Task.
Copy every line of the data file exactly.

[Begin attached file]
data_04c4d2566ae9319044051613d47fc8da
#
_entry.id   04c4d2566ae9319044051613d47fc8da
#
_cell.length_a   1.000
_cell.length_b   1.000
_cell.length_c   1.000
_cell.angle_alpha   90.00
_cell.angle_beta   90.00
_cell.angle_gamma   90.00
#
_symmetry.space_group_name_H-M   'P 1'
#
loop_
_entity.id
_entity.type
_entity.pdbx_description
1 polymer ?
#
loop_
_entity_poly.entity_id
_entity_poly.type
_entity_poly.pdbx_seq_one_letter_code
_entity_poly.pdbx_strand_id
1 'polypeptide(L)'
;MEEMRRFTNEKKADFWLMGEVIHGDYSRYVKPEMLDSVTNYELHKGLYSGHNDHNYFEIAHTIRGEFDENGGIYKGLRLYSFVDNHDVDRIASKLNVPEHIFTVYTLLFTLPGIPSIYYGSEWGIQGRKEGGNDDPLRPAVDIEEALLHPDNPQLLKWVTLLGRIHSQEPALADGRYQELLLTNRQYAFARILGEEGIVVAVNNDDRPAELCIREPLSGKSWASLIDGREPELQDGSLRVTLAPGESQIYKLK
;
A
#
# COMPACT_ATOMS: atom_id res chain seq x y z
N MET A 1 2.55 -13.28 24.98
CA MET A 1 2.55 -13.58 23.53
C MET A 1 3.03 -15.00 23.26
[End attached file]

data_04c4d2566ae9319044051613d47fc8da
#
_entry.id   04c4d2566ae9319044051613d47fc8da
#
_cell.length_a   1.000
_cell.length_b   1.000
_cell.length_c   1.000
_cell.angle_alpha   90.00
_cell.angle_beta   90.00
_cell.angle_gamma   90.00
#
_symmetry.space_group_name_H-M   'P 1'
#
loop_
_entity.id
_entity.type
_entity.pdbx_description
1 polymer ?
#
loop_
_entity_poly.entity_id
_entity_poly.type
_entity_poly.pdbx_seq_one_letter_code
_entity_poly.pdbx_strand_id
1 'polypeptide(L)'
;MEEMRRFTNEKKADFWLMGEVIHGDYSRYVKPEMLDSVTNYELHKGLYSGHNDHNYFEIAHTIRGEFDENGGIYKGLRLYSFVDNHDVDRIASKLNVPEHIFTVYTLLFTLPGIPSIYYGSEWGIQGRKEGGNDDPLRPAVDIEEALLHPDNPQLLKWVTLLGRIHSQEPALADGRYQELLLTNRQYAFARILGEEGIVVAVNNDDRPAELCIREPLSGKSWASLIDGREPELQDGSLRVTLAPGESQIYKLK
;
A
#
# COMPACT_ATOMS: atom_id res chain seq x y z
N MET A 1 2.55 -13.28 24.98
CA MET A 1 2.55 -13.58 23.53
C MET A 1 3.03 -15.00 23.26